First President could teach the 44th a few things.


clipped from www.christianitytoday.com

As commander-in-chief of the Continental Army and the first president of the United States, George Washington played an indispensable role in achieving American independence and safeguarding the infant republic. Risking his reputation, wealth, and life, he commanded an undermanned and poorly supplied army to a victory over the world’s leading economic and military power. As president, he kept the new nation from crashing on the shoals of anarchy, monarchy, or revolution.

The American Moses

But he longed to return to his beloved Mount Vernon. In September 1796 he published his “Farewell Address” in a Philadelphia newspaper to make clear he would not consider a third term and to offer his prescription for how best to preserve the fragile republic. To prevent their nation from unraveling or being conquered by England, France, or Spain (which still laid claim to land in North America), he warned, Americans must avoid political factions and entangling alliances.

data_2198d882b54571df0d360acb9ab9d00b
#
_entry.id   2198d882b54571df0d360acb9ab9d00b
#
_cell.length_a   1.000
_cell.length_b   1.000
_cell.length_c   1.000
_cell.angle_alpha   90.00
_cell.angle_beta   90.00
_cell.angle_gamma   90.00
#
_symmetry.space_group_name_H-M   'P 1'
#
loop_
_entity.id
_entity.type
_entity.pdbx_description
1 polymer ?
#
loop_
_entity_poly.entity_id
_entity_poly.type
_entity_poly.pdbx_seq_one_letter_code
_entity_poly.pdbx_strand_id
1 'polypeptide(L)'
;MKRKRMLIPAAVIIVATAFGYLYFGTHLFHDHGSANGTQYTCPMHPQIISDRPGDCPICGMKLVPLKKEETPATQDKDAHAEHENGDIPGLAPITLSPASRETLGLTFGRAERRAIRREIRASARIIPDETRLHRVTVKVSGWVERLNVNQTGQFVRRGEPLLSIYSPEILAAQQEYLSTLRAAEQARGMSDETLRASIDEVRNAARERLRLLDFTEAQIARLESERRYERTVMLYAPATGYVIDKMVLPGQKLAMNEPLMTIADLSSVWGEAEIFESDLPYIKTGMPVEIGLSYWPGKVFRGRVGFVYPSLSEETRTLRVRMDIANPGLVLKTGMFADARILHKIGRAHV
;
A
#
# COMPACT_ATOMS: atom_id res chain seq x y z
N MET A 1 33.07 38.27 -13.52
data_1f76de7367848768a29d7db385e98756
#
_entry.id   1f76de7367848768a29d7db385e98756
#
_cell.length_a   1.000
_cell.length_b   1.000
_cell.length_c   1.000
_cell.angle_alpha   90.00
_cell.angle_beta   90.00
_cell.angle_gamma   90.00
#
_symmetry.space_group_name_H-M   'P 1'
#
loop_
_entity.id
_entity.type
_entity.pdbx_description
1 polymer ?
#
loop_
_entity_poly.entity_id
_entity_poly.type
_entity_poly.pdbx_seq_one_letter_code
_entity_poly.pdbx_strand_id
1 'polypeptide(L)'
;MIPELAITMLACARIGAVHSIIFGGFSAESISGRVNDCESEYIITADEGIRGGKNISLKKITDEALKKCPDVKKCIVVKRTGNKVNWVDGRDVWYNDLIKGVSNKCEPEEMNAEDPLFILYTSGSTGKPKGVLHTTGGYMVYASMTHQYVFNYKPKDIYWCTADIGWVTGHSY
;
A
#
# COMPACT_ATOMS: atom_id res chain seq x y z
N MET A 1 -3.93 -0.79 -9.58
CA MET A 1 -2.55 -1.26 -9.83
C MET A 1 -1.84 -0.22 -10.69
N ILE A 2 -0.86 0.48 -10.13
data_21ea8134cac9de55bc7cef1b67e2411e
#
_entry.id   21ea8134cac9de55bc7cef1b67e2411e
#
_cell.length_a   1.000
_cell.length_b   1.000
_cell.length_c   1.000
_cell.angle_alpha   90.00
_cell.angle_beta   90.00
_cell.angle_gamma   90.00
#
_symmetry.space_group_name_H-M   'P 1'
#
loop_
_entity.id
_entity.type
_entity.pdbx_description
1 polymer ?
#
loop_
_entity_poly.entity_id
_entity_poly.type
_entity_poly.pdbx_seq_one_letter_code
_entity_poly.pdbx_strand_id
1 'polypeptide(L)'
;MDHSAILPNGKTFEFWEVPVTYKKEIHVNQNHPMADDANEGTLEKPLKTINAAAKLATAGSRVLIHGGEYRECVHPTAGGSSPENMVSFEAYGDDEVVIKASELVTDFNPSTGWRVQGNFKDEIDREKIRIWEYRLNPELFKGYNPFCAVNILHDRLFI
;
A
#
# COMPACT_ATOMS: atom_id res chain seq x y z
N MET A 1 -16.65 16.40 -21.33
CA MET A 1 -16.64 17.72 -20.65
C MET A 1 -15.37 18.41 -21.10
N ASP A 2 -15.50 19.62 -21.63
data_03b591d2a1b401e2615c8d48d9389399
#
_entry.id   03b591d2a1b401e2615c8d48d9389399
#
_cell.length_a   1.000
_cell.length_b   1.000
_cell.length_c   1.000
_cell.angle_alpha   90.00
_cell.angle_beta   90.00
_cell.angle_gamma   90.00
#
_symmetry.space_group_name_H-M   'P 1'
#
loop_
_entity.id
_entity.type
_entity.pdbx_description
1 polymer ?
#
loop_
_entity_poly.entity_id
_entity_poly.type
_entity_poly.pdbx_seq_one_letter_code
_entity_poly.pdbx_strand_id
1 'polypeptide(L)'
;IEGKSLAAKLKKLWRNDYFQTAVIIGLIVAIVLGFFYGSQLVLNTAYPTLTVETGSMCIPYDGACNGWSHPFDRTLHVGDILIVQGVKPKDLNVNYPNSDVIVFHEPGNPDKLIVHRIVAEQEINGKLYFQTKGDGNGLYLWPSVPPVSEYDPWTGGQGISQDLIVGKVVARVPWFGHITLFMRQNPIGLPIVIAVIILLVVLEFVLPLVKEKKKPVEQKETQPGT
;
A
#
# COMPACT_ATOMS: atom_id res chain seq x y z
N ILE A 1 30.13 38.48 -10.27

As we race toward another election and we consider our votes for the next occupant of the White House perhaps it would do us all well to travel back in time and remember the virtues that made this country great.Avoid political factions and entangling alliances sounds like good advice to me. Perhaps our current bunch of political leaders would do well to heed the words of America’s founding father George Washington.

Washington went on to say that popular government depended on virtuous citizens and that only religion, which in the American context meant Christianity, could inspire such selfless behavior.

He frequently asserted that religion helped promote virtue, order, and social stability, and praised the efforts of churches to make people “sober, honest, and good Citizens, and the obedient subjects of a lawful government.”

What say you?

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